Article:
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A Graphical User Interface or GUI uses graphics in combination with text to display output. GUIs usually require a mouse to be able to take input and to be used to their fullest extent.



Coding a GUI takes lots of time, knowledge, and patience. The OS has to have a graphics driver and a mouse driver at the very least, so it can check for mouse clicks on areas like buttons on the screen. You need to know how to get into a graphics mode and plot pixels, lines, and shapes on the screen for starters. You also need to know about the signals that PS/2 mice send when they are moved and buttons are pressed and held down, and how to implement a driver for handling all that stuff.


There are many ways to write a GUI, the following technique is a simple, quick and dirty way to create a generic GUI for your OS. The tutorial assumes the kernel is running in protected mode and the video resolution has been set using VBE in a linear frame buffer and multi-tasking is already enabled in your kernel. The kernel should probe the BIOS for the VBE Mode Info Block (see Getting VBE Mode Info), which returns information about the established video resolution mode.

The Screen module creates a Back Buffer for off screen writing and exposes methods used by other modules to write to the buffer.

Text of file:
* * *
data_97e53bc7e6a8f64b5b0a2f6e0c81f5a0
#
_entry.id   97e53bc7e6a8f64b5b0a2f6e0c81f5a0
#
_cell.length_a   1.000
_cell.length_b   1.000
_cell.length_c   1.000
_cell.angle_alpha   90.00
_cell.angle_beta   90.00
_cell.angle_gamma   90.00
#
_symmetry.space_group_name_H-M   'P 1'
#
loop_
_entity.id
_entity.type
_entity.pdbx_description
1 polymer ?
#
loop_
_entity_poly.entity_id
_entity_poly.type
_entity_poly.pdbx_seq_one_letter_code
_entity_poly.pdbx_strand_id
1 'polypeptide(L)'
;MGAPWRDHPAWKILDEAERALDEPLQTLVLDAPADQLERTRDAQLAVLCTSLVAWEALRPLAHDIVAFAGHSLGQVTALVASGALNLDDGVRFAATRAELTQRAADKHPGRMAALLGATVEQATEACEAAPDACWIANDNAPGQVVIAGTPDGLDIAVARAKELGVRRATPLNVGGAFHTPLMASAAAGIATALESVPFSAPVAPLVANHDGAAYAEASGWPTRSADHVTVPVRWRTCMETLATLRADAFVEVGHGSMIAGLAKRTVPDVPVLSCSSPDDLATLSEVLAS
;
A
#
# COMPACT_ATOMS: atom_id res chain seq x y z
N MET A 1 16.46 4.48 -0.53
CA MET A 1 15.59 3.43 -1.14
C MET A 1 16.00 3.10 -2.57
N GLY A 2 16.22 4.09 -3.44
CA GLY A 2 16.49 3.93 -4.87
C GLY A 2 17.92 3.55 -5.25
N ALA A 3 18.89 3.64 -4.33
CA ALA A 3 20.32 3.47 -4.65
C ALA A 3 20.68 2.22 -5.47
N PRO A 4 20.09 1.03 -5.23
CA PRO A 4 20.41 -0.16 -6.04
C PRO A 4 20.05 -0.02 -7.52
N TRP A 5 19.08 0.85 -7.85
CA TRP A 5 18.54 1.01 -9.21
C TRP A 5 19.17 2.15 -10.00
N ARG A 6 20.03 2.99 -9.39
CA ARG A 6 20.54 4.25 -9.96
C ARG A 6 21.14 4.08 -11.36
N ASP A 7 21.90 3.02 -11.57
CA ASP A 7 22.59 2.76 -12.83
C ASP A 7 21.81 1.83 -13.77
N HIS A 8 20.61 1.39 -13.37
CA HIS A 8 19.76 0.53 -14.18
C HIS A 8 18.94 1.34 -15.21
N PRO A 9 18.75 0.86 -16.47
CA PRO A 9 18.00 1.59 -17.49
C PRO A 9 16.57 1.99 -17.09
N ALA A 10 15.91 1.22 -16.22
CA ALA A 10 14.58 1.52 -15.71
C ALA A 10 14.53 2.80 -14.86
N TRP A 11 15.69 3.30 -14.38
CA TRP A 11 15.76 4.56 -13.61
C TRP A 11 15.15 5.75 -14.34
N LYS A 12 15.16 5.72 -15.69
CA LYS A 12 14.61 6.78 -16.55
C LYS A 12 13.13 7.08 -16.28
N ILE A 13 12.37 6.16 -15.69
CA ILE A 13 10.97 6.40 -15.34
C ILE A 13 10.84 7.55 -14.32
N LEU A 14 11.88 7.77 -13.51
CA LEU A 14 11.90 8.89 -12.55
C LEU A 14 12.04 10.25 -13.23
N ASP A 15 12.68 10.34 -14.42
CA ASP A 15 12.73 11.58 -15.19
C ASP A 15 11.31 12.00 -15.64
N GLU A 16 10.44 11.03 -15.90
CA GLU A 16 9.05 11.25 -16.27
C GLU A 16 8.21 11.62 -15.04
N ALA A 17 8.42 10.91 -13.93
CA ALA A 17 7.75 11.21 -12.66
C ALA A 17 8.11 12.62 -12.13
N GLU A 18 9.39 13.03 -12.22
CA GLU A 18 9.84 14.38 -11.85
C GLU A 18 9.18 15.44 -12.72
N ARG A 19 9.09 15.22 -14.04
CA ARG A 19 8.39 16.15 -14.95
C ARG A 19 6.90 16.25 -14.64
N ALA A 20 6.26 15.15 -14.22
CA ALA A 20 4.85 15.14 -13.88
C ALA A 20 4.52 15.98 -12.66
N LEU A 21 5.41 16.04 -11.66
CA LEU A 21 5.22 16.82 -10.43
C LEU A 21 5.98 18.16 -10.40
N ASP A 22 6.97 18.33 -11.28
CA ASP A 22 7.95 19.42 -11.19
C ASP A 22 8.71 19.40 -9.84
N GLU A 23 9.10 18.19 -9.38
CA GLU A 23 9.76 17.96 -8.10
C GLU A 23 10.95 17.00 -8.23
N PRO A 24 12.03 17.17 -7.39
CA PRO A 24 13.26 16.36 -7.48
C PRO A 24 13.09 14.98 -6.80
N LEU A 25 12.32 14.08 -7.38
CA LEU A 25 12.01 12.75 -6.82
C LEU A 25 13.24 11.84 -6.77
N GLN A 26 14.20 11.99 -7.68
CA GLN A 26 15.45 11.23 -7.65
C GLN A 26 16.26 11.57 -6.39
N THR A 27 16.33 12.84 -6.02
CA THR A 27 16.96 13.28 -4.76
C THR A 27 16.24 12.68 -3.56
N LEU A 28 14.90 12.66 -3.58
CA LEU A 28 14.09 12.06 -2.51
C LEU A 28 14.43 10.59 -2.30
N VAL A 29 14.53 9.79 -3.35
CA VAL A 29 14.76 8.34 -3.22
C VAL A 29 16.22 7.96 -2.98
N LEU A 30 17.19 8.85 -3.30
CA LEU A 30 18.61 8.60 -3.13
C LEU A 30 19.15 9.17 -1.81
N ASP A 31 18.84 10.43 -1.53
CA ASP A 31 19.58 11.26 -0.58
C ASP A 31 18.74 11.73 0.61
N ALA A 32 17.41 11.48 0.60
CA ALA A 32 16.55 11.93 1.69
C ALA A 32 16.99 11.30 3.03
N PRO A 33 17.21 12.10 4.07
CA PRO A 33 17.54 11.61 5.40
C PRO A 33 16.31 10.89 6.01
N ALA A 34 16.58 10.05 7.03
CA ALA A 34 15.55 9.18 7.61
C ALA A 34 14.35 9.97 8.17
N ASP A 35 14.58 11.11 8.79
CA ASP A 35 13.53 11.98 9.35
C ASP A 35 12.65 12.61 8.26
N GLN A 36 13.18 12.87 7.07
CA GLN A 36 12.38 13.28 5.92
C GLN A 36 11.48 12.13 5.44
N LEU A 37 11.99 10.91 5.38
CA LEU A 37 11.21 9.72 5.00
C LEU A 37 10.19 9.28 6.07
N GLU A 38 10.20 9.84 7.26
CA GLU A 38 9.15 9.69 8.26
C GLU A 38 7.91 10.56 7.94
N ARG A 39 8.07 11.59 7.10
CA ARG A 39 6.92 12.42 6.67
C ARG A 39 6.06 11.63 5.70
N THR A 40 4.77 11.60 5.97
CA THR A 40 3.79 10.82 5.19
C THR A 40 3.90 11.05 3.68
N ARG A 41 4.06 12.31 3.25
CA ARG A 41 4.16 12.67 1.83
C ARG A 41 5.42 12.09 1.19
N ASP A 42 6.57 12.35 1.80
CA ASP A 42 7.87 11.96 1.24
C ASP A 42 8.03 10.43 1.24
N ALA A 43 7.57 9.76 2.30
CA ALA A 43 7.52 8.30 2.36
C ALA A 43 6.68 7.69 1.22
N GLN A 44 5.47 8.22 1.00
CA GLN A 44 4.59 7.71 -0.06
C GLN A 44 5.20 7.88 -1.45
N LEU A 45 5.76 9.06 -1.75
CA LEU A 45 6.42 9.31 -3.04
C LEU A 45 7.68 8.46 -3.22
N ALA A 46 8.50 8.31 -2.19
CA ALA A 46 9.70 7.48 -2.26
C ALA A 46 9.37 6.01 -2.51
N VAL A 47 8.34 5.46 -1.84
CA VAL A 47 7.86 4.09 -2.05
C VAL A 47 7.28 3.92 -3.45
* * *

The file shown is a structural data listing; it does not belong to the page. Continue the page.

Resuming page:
void InitScreen();
 void PutPixel(int X, int Y, int RGB);
 void PutRect(int X, int Y, int Width, int Height, int RGB);
 void PutLine(int X1, int Y1, int X2, int Y2, int RGB);

Somewhere in real mode, the VESA BIOS Extentions were called to set the resolution (int 0x10 function 0x4f02) and the mode information was retrieved from VBE (int 0x10 function 0x4f01). The mode info is stored in a VbeModeInfo struct as outlined in the VBE documentation and here. This tutorial assumes a flat/linear frame buffer is selected (bit 14 of BX register is set when calling function 0x4f01). This will map the video memory to the processors addess space making it accessible by the kernel (if the segment desciptors are setup right) This way no video page swapping is needed, just one giant memcpy.

During initialization, a Back Buffer is allocated large enough to hold all the pixels and a thread is kicked off to refresh the screen. The refresh proc just copies the data from the back buffer to the video memory in a continuous loop:

 void InitScreen(){
     ScreenBufferSize = VbeModeInfoBlock.XResolution * VbeModeInfoBlock.YResolution 
                                                     * (VbeModeInfoBlock.BitsPerPixel/8);
     ScreenBackBuffer = alloc(ScreenBufferSize);
     CreateThread(ScreenRefreshProc, NULL);
 void ScreenRefreshProc(){
    for (;;){
        PaintDesktop(); //paints the desktop and all windows